Milwaukee, Wisconsin -- What’s top of mind with CUs in 2018 is brand awareness, according to one design/build firm, which suggests the declining number of good merger candidates is contributing to the focus.
“Last year we surveyed many credit union leaders about numerous topics, including which tactics they would be implementing in the upcoming year,” said Ben La Macchia, vice president of planning and real estate at La Macchia Group. “We learned that the majority of these leaders want to focus on increasing brand awareness. As we delved deeper, we uncovered that many of the key drivers for growth are linked to identity. Attracting and retaining new members, technology adaptation and even pricing are influenced by a strong branded image.”
That focus on increasing awareness is coming as CUs realize growth-via-mergers is becoming less likely.
“The lower number of potential merger candidates is really starting to stand out now,” said La Macchia. “We are beginning to notice an increasing level of competition for merger candidates, along with a corresponding recognition in the need for organic growth if the merger doesn’t happen. Credit unions continue to experience high growth within their existing networks and this has created a lot of optimism. A logical move into a new market is through a merger. However, we are seeing that there remains an interest in new markets if the desired merger in the target market doesn’t happen.”
When it comes to branch expansion in 2018, La Macchia said not to expect credit unions to take a one-size-fits-all approach.
“The strategy going into 2018 continues to evolve as credit unions are learning how to fit technology and new approaches to member service into their business models,” La Macchia said. “Various levels of technology integration and success with smaller physical branches can work when deployed in a meaningful way.”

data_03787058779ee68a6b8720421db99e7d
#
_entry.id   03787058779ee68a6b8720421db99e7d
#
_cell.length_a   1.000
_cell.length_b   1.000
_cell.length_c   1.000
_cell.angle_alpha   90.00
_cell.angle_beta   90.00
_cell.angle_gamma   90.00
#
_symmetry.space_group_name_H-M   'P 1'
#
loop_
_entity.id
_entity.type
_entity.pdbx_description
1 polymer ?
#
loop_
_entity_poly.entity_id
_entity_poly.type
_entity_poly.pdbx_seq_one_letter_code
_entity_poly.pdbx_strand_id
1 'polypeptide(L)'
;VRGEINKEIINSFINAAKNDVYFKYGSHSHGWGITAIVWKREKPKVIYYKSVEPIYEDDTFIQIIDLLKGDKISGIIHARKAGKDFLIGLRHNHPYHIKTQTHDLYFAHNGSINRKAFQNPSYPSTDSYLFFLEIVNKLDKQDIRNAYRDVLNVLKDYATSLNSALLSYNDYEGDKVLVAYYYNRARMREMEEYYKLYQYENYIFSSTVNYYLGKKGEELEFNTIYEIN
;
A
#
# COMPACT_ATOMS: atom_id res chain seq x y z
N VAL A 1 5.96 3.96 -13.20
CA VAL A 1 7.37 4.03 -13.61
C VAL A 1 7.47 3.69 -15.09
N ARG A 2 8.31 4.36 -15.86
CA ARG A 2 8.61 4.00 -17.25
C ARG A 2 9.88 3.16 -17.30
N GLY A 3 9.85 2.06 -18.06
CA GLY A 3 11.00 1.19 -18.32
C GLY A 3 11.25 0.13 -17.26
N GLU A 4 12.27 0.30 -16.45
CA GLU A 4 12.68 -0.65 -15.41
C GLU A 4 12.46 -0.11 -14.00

Credit union growth, pointed out La Macchia, is being impacted by concerns over regulatory compliance. But he noted the country appears to be moving toward a period of deregulation.
“Along with some of the benefits of deregulation may be the creation of non-traditional competitors. From a long-term perspective, the continued emergence of Bitcoin is another uncertainty and potential risk,” he said.
Looking five years out, La Macchia said that much of what defines the success of the company’s clients’ projects is “our ability to anticipate changes in the industry in a way that is relevant to them. The need for financial products and services continues to change, but it is not going away. Our ability to take our unique understanding of key demographic and socioeconomic factors and apply them to our clients’ business models will continue to give them a competitive advantage,” said La Macchia. “To support this, we are continuing our research and investment in information and new technologies. We are also focusing on how the retail and office landscapes are changing and how this affects our clients’ businesses from the lobby through operations.”